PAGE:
Specifying a system

When *P*(*s*) is a polynomial of *s* and *P*(*s*_{0})=0, then *s*_{0} is called a zero, or a root, of the polynomial. A polynomial of order *n* has *n* complex zeros
,
and can be factorized as
.
Thus, the zeros of a polynomial together with the constant *p* determine the polynomial completely.
Since our transfer functions *H*(*s*) are the ratio of two
polynomials *G*(*s*) and *F*(*s*) as in Eqs. (10) and (11),
they can be specified by their
zeros (the zeros of the numerator *G*(*s*)), their poles (the
zeros of the denominator *F*(*s*)), and a gain factor
(or equivalently the total gain at a given
frequency). The whole system - as long as it
remains in its linear operating range, and does
not produce noise - can thus be described by
a small number of discrete parameters.

Transfer functions are usually specified according to one of the following concepts:

- 1.
- The real coefficients of the polynomials in the numerator and denominator are listed.
- 2.
- The denominator polynomial is decomposed into
normalized first-order and second-
order factors with real coefficients (a total
decomposition into first-order factors would
require complex coefficients). The factors can
in general be attributed to individual
modules of the system. They are preferably given
in a form from which corner periods and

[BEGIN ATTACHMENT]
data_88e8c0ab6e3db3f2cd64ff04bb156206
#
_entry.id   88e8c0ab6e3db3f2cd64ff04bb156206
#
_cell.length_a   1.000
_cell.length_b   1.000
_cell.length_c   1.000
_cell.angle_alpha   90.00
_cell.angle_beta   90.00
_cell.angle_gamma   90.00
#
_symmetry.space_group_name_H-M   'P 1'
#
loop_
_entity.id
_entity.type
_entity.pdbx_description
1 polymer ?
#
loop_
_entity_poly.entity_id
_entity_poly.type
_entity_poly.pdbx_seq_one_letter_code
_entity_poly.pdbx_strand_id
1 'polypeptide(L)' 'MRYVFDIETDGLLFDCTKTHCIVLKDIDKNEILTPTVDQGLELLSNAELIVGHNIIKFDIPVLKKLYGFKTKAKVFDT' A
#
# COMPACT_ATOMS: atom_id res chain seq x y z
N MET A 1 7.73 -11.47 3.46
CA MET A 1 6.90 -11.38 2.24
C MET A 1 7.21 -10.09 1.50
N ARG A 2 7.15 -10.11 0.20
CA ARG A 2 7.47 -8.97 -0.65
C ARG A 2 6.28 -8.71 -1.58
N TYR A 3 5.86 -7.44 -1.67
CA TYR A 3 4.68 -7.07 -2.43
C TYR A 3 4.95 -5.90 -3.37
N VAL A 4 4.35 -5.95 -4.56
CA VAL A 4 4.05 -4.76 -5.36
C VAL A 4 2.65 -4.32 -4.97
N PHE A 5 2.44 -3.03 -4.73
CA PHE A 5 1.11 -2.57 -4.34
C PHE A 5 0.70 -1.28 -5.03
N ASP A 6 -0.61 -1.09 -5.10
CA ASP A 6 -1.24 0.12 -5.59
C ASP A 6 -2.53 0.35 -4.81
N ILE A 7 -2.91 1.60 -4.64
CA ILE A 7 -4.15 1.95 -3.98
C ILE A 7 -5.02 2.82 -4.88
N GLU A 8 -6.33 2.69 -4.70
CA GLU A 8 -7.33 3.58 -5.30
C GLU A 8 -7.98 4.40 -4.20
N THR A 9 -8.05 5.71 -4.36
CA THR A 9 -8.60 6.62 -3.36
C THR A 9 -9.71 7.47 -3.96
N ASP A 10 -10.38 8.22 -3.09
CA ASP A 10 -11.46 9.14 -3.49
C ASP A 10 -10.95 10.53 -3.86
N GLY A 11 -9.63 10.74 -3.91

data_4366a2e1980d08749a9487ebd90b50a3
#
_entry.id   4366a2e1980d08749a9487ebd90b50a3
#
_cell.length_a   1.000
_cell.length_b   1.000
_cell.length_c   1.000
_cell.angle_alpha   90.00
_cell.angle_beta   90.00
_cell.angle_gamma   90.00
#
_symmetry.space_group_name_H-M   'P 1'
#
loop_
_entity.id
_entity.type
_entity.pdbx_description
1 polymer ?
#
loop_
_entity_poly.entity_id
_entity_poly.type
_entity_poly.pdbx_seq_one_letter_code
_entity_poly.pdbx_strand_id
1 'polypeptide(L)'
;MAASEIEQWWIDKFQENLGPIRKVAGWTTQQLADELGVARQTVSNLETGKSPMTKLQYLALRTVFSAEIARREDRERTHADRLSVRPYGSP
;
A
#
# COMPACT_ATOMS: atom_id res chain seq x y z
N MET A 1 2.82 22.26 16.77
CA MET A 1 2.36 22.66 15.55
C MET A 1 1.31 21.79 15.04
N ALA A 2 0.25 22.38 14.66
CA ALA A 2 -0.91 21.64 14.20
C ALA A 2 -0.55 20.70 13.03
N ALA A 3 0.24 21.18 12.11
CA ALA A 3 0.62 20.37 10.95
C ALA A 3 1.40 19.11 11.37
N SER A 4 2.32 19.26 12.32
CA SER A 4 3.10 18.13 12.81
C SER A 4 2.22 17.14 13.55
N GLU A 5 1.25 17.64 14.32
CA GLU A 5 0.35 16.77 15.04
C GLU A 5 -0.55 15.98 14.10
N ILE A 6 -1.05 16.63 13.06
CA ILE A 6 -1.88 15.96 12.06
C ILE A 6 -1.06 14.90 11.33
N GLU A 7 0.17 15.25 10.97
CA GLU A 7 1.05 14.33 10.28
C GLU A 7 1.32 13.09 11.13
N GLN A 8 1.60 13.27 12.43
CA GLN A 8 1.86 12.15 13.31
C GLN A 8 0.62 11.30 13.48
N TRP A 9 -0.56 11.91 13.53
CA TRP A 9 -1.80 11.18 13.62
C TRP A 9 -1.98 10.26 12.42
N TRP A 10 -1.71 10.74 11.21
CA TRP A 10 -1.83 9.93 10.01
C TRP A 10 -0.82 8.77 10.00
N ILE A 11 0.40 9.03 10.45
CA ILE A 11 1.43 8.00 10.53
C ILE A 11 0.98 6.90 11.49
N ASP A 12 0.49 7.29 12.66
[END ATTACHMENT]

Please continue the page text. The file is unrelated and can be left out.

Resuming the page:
damping coefficients can be read, as in Eqs. (16)
to (18). The numerator often reduces to a
gain factor times a power of
*s*. - 3.
- The poles and zeros of the transfer
function are listed together with a gain
factor. Poles
and zeros must either be real or symmetric to
the real axis, as mentioned above. When
the numerator polynomial is
*s*^{m}, then*s*=0 is an*m*-fold zero of the transfer function, and the system is a high-pass filter of order*m*. Depending on the order*n*of the denominator and accordingly on the number of poles, the response may be flat at high frequencies (*n*=*m*), or the system may act as a low-pass filter there (*n*>*m*). The case*n*<*m*can occur only as an approximation in a limited bandwidth because no practical system can have an unlimited gain at high frequencies. High-frequency poles are often ignored in seismic systems.

In the header of the commonly used SEED data format, the gain factor is split up into a normalization factor that brings the gain to unity at a specified normalization frequency in the passband of the system, and another factor representing the total gain at this frequency. A simple BASIC program and Windows executable POL_ZERO is available for an interactive interpretation of the "analog" part of SEED headers (section 9).

2002-11-08